A STUNNING mansion in one of Edinburgh’s most desirable areas is on the market – and included in the £3m price tag is Fred Goodwin as a neighbour.
The property in the exclusive Grange district of the capital boasts a cinema room, stunning garden, six bedrooms, five bathrooms and four public rooms.
And just just two mansions away in Oswald Road is the even bigger property of the former Sir Fred Goodwin, the man widely blamed for the near collapse of RBS in 2008.
The nearby Victorian mansion, on sale for offers over £3.1m, is in a leafy oasis of peace and prosperity just 2.5 miles south of the city centre.
Sellers Retties say the mansion – called Kinellan – boasts a garage for three cars with mews-style guest accomodation above.
The main house has a luxurious conservatory overlooking the beautifully laid-out garden.
Retties say Kinellan is: “An exceptional Victorian family home, magnificently extended to offer flexible, open-plan modern living.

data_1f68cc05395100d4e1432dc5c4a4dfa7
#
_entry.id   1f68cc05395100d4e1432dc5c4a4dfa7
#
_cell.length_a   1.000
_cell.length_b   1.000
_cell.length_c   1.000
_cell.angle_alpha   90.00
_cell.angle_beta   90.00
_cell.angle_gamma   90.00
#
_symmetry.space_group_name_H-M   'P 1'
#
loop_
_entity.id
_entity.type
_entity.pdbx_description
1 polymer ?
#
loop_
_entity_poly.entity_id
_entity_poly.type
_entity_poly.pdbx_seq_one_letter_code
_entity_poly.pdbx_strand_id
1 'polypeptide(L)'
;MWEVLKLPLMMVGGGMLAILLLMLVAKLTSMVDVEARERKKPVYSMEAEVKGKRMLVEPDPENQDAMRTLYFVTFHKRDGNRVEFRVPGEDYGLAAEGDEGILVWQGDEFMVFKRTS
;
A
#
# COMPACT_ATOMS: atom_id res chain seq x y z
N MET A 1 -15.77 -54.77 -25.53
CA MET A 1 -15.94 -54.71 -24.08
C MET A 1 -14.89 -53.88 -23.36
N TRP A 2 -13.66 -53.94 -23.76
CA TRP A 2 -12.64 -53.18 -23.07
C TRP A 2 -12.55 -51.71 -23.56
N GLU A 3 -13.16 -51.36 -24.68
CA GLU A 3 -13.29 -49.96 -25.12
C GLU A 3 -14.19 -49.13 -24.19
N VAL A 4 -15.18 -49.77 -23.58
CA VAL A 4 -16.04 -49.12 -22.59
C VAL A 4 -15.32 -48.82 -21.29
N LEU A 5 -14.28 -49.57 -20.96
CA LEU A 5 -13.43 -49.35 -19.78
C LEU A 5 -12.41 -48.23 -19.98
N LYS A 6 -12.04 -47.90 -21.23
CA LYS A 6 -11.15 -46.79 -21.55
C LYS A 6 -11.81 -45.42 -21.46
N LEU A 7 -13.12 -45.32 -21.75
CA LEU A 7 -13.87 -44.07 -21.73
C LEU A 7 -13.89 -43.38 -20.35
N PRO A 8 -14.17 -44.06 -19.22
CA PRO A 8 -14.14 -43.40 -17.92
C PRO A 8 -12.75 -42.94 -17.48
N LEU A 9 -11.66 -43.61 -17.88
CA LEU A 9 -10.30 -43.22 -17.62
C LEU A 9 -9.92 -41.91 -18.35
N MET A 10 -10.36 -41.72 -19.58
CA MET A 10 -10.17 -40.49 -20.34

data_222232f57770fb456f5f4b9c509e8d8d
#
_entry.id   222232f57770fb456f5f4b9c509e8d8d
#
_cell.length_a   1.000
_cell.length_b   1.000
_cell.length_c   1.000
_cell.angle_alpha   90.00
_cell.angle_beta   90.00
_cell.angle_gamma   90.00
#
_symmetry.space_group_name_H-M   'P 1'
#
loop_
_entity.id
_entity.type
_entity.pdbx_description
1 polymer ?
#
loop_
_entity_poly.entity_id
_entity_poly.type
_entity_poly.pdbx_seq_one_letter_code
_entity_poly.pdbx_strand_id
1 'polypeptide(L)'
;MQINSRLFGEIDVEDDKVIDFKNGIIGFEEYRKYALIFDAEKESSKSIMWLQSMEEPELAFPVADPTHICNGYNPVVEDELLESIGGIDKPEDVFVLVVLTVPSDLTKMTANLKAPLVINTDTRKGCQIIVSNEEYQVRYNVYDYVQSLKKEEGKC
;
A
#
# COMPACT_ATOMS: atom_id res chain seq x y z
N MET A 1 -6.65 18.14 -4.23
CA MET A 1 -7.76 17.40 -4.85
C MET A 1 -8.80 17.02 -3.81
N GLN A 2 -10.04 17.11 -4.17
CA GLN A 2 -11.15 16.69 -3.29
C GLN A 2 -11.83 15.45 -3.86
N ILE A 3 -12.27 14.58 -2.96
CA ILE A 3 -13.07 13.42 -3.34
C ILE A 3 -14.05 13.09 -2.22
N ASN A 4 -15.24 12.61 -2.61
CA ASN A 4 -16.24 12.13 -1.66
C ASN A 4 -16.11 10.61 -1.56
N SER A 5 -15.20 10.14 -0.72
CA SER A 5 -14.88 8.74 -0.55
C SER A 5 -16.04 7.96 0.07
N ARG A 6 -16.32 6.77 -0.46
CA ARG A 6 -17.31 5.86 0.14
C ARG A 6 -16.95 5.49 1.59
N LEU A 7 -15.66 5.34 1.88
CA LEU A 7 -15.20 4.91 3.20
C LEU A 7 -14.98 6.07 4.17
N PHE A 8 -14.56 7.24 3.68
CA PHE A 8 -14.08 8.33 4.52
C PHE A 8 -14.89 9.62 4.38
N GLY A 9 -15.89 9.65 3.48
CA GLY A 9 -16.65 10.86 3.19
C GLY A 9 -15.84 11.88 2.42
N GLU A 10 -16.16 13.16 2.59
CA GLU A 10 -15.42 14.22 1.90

“Boasting a wealth of period features with luxurious fixtures and fittings, the property is set within beautifully maintained, secluded gardens and further benefits from mews-style guest accommodation above a triple garage.”
The new owner of the property may not see much of Mr Goodwin.
According to one local, the man nicknamed Fred the Shred, spends much of his time these days at an exclusive gold club near North Berwick, East Lothian.
“Fred spends a lot of his time down at Archerfield,” said the neighbour. “A couple of my former colleagues saw him sitting in the hot tub dispensing knowledge.”
He added: “The gas man came by his the other day carrying out checks said to me, ‘There was barely anything inside his house’. I don’t know if that’s because of the aftermath of him losing his job.”
Goodwin was dubbed Fred the Shred for his ruthless cost cutting at RBS.
The Scottish banker was knighted in 2004 for his services to banking but was stripped of the honour in 2012 after the government stepped with billions of pounds in taxpayers’ cash to stop RBS collapsing.
Mr Goodwin lives off a £450,000 a year pension pot, according to a media report last year.